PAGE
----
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Assorted Links Tuesday

Taco Tuesday: Ikea, remote work, wheat, China, allergy brands, office market trends, and more.

Dane Carlson
Dane Carlson
3 min read
Assorted Links Tuesday
Photo by Xavier crook / Unsplash

Ikea is responding to evolving shopping patterns by building more, much smaller, stores and converting existing warehouse stores to distribution centers: Furniture giant aims to accelerate expansion with $3.2 billion investment in stores.

Remote work: Is it here to stay?

Wheat prices rise on food-protectionism:

🇨🇳 China's latest economic report card:

☕️ Coffee prices way up on frost risks in Brazil.

How will Russia’s invasion of Ukraine affect global food security?

Trust in allergy brands:

After peaking during Covid, the savings of low-wage American workers are dwindling:

New white paper: A new vision for achieving community success, growth and sustainability from the author of Destination Leadership.

10 office market trends emerging as Covid-19 pandemic wanes: Some good, some bad.

Mend it, don't try to end it: Joel Kotkin says sprawl fighters should stop trying to push people and jobs back into cities, and get to work on making suburbia a better place.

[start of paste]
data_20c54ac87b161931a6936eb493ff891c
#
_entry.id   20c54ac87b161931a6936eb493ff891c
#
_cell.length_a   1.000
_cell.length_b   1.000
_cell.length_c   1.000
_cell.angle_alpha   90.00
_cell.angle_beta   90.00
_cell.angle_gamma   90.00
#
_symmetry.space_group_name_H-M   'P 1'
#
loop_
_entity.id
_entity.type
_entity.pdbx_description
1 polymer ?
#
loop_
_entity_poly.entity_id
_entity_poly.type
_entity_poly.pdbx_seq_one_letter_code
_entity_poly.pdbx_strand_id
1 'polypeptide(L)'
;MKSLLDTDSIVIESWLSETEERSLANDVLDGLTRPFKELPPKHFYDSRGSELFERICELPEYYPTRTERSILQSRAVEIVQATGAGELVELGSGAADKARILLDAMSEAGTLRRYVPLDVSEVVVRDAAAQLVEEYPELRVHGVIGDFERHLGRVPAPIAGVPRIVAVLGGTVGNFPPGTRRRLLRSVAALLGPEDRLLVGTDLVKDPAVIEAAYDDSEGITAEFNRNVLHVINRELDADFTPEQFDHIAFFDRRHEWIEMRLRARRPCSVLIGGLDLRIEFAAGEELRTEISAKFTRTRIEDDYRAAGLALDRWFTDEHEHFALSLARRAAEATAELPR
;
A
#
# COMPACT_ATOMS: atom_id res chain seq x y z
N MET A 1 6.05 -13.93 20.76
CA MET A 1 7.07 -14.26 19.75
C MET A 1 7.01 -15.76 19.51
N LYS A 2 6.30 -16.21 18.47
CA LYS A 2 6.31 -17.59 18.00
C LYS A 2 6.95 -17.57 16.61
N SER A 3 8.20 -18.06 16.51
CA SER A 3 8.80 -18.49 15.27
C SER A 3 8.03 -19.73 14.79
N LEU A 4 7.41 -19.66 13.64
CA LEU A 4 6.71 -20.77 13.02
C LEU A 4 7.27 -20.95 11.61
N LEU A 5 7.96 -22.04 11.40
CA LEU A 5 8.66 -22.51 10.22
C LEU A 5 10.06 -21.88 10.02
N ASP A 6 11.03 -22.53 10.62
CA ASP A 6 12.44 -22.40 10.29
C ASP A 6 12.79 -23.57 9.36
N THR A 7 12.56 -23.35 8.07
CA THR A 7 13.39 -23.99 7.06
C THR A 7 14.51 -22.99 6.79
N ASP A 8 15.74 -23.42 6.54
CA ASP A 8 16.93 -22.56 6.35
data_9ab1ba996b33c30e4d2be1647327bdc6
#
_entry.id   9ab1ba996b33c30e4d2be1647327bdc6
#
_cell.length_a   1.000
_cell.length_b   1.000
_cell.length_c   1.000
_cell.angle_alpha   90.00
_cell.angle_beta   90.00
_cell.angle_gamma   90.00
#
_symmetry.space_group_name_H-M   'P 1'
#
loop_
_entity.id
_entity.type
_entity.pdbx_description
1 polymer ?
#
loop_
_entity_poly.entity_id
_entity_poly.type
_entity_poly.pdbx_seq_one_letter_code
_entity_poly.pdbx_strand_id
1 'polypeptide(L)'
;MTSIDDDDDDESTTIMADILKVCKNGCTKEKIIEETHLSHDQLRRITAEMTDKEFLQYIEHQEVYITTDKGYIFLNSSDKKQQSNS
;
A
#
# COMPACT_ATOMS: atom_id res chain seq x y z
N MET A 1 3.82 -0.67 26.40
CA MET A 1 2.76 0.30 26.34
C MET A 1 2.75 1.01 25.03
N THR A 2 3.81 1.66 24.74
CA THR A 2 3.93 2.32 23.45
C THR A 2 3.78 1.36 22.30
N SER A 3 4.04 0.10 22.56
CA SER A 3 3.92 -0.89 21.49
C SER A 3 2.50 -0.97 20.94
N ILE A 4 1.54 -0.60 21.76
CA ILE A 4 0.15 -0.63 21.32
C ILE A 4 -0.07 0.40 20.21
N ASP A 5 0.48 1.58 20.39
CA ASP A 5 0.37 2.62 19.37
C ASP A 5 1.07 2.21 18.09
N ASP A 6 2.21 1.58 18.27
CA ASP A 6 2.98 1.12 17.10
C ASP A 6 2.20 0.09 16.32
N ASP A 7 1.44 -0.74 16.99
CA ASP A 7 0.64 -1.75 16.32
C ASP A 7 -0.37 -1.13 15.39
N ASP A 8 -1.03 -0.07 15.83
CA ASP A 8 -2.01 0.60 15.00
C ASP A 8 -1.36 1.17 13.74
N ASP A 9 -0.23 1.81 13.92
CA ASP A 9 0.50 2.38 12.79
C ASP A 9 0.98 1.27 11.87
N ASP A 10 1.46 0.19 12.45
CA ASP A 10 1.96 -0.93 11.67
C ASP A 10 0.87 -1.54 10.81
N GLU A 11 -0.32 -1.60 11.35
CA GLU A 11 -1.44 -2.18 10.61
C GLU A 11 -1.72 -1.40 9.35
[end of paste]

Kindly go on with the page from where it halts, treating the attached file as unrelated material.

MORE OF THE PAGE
How bad could it get for tech stocks? Pretty bad, if history is any indication.

This is very interesting:

I grouped the twenty NAICS industry classifications into four broad categories: 1) Labor/Manufacturing; 2) Commerce/Trade; 3) Knowledge; and 4) Services. Then I gathered the workforce data in 2019 for the 35 largest metros, and saw what their workforce composition – again, a snapshot of the social/cultural makeup of a metro economy – looks like. Here’s what I found (the metros are ordered here by population size):

Venture capitalists are aiming to disrupt fish farming: Forever Oceans says it’s built technology that allows it to push into new frontiers for cultivated fish.

Outdoor enthusiasts who retire to rural areas lift local economies and boost populations: The populations of 162 rural counties rose by an average 13% in the past decade, far outstripping the overall U.S. growth rate of 7.4%. About 18.5% of new arrivals in the group’s median county were ages 55 or older, a gray wave that helped stem the overall population loss in rural America, where births barely exceeded deaths from 2010 to 2020.

From the International Trade Administration: Why your business should go on an international trade mission. (Of course they would say that.)


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Founder/Host of Econ Dev Show. By day: Director of Economic Development for Galveston County, Texas.